transport for the 2006 PM2.5 NAAQS (77 FR 44551, 44552).
    \4\ In accordance with the D.C. Circuit decision in EME Homer 
City, the EPA at this time is not treating the 110(a)(2)(D)(i)(I) 
SIP submissions from Alaska for the 2006 PM2.5, 2008 
ozone and 2008 Pb NAAQS as required SIP submissions. See EME Homer 
City Generation, L.P. v. EPA, 696 F .3d 7 (D.C. Cir. 2012), cert. 
granted, 2013 U.S. Lexis 4801 (2013). Regardless of whether a 
particular SIP submission is considered ``required,'' section 
110(k)(2) of the CAA requires EPA to act on the submission. 
Therefore, EPA is proposing to act on the portion of Alaska's SIP 
submissions that address the requirements of section 
110(a)(2)(D)(i)(I).
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C. EPA Guidance on Interstate Transport

    The EPA has issued two guidance documents relevant to CAA section 
110(a)(2)(D)(i)(I). On September 25, 2009, the EPA issued the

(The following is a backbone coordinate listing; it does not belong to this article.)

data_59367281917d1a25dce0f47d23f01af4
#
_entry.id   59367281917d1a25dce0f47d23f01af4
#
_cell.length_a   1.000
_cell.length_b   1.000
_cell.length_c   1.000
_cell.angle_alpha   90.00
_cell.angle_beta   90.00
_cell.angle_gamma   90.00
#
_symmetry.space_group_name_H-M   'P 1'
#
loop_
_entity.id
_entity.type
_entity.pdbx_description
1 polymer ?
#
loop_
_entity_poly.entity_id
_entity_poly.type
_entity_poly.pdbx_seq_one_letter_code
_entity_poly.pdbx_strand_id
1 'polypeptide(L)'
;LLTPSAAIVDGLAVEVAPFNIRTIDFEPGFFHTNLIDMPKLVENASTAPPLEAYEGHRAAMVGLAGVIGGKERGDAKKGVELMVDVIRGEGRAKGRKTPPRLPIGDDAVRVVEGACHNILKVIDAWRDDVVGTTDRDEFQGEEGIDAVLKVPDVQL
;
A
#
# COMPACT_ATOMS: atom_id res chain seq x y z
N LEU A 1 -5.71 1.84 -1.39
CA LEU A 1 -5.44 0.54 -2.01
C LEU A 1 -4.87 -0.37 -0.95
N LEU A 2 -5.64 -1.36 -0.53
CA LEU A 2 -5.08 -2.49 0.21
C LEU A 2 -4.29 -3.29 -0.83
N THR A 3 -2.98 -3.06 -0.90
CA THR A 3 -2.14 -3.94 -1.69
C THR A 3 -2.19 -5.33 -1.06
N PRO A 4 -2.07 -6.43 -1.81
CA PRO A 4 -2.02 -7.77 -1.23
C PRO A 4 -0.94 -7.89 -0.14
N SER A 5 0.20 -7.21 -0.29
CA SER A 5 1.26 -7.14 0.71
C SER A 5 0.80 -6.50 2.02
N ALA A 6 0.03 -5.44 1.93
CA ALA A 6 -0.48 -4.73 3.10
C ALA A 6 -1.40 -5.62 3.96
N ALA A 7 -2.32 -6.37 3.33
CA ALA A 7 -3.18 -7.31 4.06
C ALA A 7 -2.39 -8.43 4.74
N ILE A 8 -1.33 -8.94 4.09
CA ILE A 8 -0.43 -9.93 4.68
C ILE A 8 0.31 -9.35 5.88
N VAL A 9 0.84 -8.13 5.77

``Guidance on SIP Elements Required Under Section 110(a)(1) and (2) for 
the 2006 24-Hour Fine Particle (PM2.5) NAAQS.'' On October 
14, 2011, the EPA issued the ``Guidance on SIP Elements Required Under 
Section 110(a)(1) and (2) for the 2008 Lead (Pb) NAAQS.'' The EPA has 
not to date issued guidance related to CAA section 110(a)(2)(D)(i)(I) 
for the 2008 8-hour ozone NAAQS. As discussed below, Alaska's analyses 
of its SIP with respect to the statutory requirements of CAA section 
110(a)(2)(D)(i)(I) are consistent with the EPA's September 25, 2009, 
and October 14, 2011, guidance. The discussion below describes how 
Alaska's submittals have addressed CAA section 110(a)(2)(D)(i)(I).